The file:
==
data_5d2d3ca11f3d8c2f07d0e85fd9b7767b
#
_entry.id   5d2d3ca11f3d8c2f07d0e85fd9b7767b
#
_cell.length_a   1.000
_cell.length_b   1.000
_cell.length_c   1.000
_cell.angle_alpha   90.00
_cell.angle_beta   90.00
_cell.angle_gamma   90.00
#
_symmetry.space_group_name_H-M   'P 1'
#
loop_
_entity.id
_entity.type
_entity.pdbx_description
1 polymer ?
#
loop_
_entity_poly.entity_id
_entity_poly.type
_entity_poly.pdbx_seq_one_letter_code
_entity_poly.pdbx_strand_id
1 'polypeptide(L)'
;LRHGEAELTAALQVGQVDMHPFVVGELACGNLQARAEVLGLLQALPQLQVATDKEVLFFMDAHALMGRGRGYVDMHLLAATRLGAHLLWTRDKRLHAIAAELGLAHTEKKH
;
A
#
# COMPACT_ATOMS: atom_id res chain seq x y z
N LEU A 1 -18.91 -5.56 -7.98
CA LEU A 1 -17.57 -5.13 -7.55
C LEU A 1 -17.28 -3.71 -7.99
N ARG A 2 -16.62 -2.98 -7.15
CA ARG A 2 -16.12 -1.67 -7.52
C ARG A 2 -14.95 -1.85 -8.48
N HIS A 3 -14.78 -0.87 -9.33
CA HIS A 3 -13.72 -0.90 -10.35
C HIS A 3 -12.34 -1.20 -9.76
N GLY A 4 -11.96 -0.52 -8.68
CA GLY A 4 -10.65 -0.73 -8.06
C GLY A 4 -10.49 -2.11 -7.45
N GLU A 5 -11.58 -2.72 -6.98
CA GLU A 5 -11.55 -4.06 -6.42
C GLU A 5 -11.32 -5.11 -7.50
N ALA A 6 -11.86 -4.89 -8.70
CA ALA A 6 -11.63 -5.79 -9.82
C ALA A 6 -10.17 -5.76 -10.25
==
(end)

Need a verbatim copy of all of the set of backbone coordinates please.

data_5d2d3ca11f3d8c2f07d0e85fd9b7767b
#
_entry.id   5d2d3ca11f3d8c2f07d0e85fd9b7767b
#
_cell.length_a   1.000
_cell.length_b   1.000
_cell.length_c   1.000
_cell.angle_alpha   90.00
_cell.angle_beta   90.00
_cell.angle_gamma   90.00
#
_symmetry.space_group_name_H-M   'P 1'
#
loop_
_entity.id
_entity.type
_entity.pdbx_description
1 polymer ?
#
loop_
_entity_poly.entity_id
_entity_poly.type
_entity_poly.pdbx_seq_one_letter_code
_entity_poly.pdbx_strand_id
1 'polypeptide(L)'
;LRHGEAELTAALQVGQVDMHPFVVGELACGNLQARAEVLGLLQALPQLQVATDKEVLFFMDAHALMGRGRGYVDMHLLAATRLGAHLLWTRDKRLHAIAAELGLAHTEKKH
;
A
#
# COMPACT_ATOMS: atom_id res chain seq x y z
N LEU A 1 -18.91 -5.56 -7.98
CA LEU A 1 -17.57 -5.13 -7.55
C LEU A 1 -17.28 -3.71 -7.99
N ARG A 2 -16.62 -2.98 -7.15
CA ARG A 2 -16.12 -1.67 -7.52
C ARG A 2 -14.95 -1.85 -8.48
N HIS A 3 -14.78 -0.87 -9.33
CA HIS A 3 -13.72 -0.90 -10.35
C HIS A 3 -12.34 -1.20 -9.76
N GLY A 4 -11.96 -0.52 -8.68
CA GLY A 4 -10.65 -0.73 -8.06
C GLY A 4 -10.49 -2.11 -7.45
N GLU A 5 -11.58 -2.72 -6.98
CA GLU A 5 -11.55 -4.06 -6.42
C GLU A 5 -11.32 -5.11 -7.50
N ALA A 6 -11.86 -4.89 -8.70
CA ALA A 6 -11.63 -5.79 -9.82
C ALA A 6 -10.17 -5.76 -10.25